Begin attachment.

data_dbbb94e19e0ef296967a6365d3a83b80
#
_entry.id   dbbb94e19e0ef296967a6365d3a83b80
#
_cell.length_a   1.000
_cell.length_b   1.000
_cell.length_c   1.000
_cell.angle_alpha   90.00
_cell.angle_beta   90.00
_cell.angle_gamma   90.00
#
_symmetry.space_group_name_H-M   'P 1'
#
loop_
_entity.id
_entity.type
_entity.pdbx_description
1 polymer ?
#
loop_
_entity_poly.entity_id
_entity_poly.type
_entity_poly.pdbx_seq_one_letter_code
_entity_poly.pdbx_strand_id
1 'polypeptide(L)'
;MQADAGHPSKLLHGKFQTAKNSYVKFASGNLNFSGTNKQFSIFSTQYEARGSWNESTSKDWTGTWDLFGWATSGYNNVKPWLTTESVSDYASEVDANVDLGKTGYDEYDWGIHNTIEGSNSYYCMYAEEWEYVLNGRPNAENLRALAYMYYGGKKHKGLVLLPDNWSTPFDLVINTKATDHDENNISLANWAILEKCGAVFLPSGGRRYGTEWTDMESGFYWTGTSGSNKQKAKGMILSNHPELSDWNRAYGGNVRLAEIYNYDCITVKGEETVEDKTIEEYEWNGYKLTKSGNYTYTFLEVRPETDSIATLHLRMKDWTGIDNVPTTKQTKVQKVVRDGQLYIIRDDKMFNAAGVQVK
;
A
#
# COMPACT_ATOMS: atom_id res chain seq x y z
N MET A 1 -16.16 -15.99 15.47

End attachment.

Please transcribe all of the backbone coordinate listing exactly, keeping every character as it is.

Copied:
data_dbbb94e19e0ef296967a6365d3a83b80
#
_entry.id   dbbb94e19e0ef296967a6365d3a83b80
#
_cell.length_a   1.000
_cell.length_b   1.000
_cell.length_c   1.000
_cell.angle_alpha   90.00
_cell.angle_beta   90.00
_cell.angle_gamma   90.00
#
_symmetry.space_group_name_H-M   'P 1'
#
loop_
_entity.id
_entity.type
_entity.pdbx_description
1 polymer ?
#
loop_
_entity_poly.entity_id
_entity_poly.type
_entity_poly.pdbx_seq_one_letter_code
_entity_poly.pdbx_strand_id
1 'polypeptide(L)'
;MQADAGHPSKLLHGKFQTAKNSYVKFASGNLNFSGTNKQFSIFSTQYEARGSWNESTSKDWTGTWDLFGWATSGYNNVKPWLTTESVSDYASEVDANVDLGKTGYDEYDWGIHNTIEGSNSYYCMYAEEWEYVLNGRPNAENLRALAYMYYGGKKHKGLVLLPDNWSTPFDLVINTKATDHDENNISLANWAILEKCGAVFLPSGGRRYGTEWTDMESGFYWTGTSGSNKQKAKGMILSNHPELSDWNRAYGGNVRLAEIYNYDCITVKGEETVEDKTIEEYEWNGYKLTKSGNYTYTFLEVRPETDSIATLHLRMKDWTGIDNVPTTKQTKVQKVVRDGQLYIIRDDKMFNAAGVQVK
;
A
#
# COMPACT_ATOMS: atom_id res chain seq x y z
N MET A 1 -16.16 -15.99 15.47